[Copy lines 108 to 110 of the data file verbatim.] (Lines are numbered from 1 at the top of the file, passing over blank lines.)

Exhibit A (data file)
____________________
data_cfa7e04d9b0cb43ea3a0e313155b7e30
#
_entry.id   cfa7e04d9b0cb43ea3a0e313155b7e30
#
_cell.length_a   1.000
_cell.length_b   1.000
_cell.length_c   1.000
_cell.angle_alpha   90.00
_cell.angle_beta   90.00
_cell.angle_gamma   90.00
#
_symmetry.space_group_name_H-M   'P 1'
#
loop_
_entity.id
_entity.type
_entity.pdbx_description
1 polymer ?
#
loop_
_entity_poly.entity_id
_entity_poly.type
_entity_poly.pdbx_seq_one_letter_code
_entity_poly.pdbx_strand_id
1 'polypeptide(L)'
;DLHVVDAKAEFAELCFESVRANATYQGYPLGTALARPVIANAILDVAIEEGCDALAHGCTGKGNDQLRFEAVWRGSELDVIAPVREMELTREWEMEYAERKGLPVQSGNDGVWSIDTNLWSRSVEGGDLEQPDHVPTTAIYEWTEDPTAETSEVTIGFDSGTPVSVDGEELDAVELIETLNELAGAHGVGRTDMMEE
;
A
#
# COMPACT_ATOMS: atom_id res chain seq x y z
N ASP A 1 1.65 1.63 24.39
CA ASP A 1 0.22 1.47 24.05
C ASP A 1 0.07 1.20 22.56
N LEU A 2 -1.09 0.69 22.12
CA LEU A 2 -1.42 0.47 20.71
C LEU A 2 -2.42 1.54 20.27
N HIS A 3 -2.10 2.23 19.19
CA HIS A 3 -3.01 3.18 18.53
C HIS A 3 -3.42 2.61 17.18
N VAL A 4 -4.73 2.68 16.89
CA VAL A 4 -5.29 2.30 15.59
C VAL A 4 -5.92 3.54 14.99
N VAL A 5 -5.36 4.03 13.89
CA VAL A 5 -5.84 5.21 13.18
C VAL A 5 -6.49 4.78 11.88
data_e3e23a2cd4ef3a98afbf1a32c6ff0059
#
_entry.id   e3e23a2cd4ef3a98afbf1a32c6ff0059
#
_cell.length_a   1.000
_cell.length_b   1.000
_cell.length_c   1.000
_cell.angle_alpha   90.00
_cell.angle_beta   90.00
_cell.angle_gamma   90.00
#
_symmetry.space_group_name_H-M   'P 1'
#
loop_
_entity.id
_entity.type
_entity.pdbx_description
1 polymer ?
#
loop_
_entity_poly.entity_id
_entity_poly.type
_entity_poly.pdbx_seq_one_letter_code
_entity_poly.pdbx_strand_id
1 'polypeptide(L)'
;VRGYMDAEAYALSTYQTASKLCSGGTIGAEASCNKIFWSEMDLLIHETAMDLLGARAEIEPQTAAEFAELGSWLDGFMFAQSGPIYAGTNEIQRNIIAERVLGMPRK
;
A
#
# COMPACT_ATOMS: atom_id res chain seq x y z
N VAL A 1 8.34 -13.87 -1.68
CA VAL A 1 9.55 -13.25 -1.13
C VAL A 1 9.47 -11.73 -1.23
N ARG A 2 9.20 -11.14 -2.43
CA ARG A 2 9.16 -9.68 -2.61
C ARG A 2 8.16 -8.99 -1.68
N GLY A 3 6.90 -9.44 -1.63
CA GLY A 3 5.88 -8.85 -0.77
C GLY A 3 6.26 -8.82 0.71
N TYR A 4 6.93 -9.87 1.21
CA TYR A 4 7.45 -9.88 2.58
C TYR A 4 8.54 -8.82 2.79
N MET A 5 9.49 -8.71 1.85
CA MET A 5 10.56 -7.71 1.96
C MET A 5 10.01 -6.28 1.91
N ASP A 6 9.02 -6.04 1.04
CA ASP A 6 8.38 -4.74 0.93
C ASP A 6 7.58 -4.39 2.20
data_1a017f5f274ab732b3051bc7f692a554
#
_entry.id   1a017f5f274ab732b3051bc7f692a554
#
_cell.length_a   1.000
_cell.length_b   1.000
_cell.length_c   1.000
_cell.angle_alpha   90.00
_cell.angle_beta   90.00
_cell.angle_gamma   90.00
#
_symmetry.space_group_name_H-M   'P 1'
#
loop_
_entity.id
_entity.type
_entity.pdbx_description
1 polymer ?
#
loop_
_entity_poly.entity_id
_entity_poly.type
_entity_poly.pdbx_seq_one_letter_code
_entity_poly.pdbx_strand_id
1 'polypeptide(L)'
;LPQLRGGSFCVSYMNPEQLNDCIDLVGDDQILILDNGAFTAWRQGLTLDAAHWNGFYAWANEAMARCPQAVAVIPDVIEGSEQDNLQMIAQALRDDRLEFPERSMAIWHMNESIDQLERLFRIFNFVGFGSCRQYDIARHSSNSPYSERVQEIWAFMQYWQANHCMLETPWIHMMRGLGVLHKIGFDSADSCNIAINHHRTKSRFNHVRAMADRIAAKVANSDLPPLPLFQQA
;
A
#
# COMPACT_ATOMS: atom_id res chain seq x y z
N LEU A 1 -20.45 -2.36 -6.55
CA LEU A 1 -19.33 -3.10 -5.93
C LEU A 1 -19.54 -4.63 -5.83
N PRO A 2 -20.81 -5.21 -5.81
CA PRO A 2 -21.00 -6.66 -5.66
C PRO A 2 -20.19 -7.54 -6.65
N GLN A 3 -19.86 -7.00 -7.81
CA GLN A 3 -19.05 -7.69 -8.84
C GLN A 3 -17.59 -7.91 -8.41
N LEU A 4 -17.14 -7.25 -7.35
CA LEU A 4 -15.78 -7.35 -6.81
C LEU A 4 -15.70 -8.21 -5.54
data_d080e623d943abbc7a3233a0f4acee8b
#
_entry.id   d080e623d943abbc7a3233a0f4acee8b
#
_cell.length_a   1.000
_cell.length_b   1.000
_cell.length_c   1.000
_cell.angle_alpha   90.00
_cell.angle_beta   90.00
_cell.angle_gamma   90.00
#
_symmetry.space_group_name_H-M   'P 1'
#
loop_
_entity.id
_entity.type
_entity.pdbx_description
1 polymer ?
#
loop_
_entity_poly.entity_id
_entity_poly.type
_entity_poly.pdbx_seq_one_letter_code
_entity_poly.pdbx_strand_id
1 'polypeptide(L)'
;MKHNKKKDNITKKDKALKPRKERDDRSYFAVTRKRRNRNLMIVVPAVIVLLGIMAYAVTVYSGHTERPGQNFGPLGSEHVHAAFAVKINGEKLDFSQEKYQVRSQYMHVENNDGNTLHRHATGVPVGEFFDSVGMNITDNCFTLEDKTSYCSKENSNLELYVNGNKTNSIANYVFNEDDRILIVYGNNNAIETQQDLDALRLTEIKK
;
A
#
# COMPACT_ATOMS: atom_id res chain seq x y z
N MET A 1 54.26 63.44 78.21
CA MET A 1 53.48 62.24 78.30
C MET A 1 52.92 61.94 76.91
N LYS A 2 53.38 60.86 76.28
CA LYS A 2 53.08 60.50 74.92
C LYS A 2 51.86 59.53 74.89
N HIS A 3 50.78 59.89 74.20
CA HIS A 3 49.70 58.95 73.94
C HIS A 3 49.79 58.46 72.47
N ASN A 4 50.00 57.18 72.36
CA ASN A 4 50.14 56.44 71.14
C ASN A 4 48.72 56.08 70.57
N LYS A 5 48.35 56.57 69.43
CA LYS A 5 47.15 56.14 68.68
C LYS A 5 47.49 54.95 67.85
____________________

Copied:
_entity.id
_entity.type
_entity.pdbx_description